‘Painful’ early-morning conditioning work introduced Jayhawks to Les Miles’ standards

Kansas quarterback Thomas MacVittie pulls back to throw during football practice on Wednesday, March 6, 2019 within the new indoor practice facility.

Don’t bring up the Kansas football team’s offseason conditioning sessions around Thomas MacVittie if you don’t want an honest response.

And if for some reason there happen to be children nearby when you do broach the subject with the junior quarterback, just tell the kids to earmuff it before MacVittie is reminded of those pre-sunrise sprints.

“(Expletive),” was MacVittie’s instant and visceral reaction when those workouts were mentioned.

Head coach Les Miles, his assistants and KU’s strength and conditioning staff made a point in February and early March, before the team’s spring football practices began, to push the players with intense conditioning work that doubled as a wake-up call — and an early one at that.

“It’s hard to kind of put into words, because there’s so many pieces that went into that puzzle,” MacVittie elaborated a few weeks back, when asked about how challenging that form of training was for the players. “First of all, waking up at 5 in the morning was a struggle, knowing the stuff that you were about to go through.”

The conditioning began promptly at 5:55 a.m. And even Miles admitted the workouts were not exactly designed to bring joy to the players’ lives.

“It tests you,” the KU football coach said. “It’s painful.”

However, as MacVittie would explain, the players understood how important it was to experience those mental and physical demands. A 6-foot-5, 215-pound QB from Cincinnati, Ohio, MacVittie said even though he’s no early riser, he appreciated the discipline instilled in the Jayhawks through the process.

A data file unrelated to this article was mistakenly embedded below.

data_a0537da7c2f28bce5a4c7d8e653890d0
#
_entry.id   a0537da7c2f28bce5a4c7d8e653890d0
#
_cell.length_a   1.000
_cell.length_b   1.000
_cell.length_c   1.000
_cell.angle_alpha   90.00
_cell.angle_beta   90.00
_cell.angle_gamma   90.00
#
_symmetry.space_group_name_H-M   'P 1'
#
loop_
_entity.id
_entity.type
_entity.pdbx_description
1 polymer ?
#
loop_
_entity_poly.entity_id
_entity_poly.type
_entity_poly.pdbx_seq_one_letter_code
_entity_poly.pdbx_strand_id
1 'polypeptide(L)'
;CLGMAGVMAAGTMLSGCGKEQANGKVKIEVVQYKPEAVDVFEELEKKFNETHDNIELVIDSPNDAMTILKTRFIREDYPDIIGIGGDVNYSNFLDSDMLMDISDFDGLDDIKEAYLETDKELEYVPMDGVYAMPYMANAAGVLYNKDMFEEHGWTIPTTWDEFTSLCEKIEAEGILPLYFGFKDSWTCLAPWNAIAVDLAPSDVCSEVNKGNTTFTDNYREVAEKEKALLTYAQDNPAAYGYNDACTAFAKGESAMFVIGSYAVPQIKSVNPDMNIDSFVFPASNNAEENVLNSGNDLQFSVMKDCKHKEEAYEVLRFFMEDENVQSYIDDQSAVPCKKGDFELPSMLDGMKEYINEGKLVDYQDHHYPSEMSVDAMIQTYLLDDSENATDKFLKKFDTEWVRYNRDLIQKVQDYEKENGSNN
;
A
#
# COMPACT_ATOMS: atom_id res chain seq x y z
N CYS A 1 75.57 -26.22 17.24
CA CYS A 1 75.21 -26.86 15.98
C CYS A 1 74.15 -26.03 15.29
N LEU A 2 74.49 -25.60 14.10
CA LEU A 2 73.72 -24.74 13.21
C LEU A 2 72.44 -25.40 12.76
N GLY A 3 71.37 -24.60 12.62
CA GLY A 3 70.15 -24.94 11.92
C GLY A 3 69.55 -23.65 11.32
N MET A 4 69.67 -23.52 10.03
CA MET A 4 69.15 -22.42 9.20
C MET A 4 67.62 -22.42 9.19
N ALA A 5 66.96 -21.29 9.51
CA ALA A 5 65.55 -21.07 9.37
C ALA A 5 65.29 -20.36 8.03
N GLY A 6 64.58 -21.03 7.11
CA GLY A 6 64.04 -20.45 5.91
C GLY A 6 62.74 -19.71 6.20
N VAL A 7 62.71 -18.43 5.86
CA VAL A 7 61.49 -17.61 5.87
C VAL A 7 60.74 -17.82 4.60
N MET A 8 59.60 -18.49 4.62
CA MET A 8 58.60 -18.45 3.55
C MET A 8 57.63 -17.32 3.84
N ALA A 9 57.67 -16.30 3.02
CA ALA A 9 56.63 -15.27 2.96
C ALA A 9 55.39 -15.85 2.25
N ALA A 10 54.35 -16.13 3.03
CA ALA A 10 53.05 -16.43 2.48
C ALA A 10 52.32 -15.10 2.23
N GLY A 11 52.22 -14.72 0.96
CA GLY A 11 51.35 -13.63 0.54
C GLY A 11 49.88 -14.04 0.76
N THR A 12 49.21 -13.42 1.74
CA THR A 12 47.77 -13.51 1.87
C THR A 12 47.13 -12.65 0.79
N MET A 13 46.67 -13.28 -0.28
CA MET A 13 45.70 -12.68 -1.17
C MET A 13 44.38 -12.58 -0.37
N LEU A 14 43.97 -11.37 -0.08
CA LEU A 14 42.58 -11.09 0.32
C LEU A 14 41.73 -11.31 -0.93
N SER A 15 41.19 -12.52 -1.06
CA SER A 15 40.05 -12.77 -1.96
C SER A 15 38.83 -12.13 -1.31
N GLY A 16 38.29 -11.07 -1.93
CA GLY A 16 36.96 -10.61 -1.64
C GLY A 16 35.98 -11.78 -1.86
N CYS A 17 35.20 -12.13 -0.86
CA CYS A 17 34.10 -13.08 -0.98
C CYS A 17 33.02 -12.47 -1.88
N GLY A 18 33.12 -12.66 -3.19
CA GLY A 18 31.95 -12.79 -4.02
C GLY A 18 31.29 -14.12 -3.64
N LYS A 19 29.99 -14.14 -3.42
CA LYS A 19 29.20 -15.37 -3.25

To further their early a.m. misery, MacVittie said the coaches used what he called a “ding” system while watching the players’ runs. Any time a player failed to touch a certain line while sprinting back and forth on the turf at the indoor practice facility that player got dinged for coming up short.

“They time every rep that you have,” MacVittie added. “So if your rep is a couple of seconds (off), you’re not trying as hard, you’re dinged for that.”

According to Miles, the Jayhawks had to run “perfect sprints” at the very end of each morning workout, and they went through eight drills that were “very much like football games.”

The scrutiny didn’t end there, though. MacVittie said the whole coaching staff would watch video footage of the conditioning sessions “for two hours” after each one concluded. Each and every drill and every last Jayhawk was accounted for, thanks to the multiple cameras that captured every second of it from every feasible angle.

Even the players who were waiting in line had to be in “an athletic position,” with their wrists above their knees.

“And if you weren’t,” MacVittie said, “you would get dinged.”

As the Jayhawks endured it all, there was also a T-shirt system that measured their progress. MacVittie said everybody started off in gray KU football T-shirts. A player would receive a white one to wear if coaches deemed that particular Jayhawk was showing proper progress. What’s more, if players were what the QB described as “super-disciplined,” they got to wear a blue T-shirt.

What did that signify?

“You’re being a leader. You’re excelling in the things you need to do and you’re driving the team. Everybody was striving for the blues,” MacVittie shared. “If you got one ding you couldn’t get a blue shirt.”

Of course, all of this also made it easier for the Jayhawks to transition to spring football practice mode, once that began on March 6.

“I think it shows to the team that the details matter,” MacVittie said of the idea he took away from those demanding drills and sprints. “The details are why you win in the fourth quarter or overtime. Details are important. They’re going to be a first down or a fumble. It’s that small. It’s that small, getting your wrists above your knees. It’s that small, touching the line.

“That’s going to win games, believe it or not,” MacVittie said, “just that discipline.”

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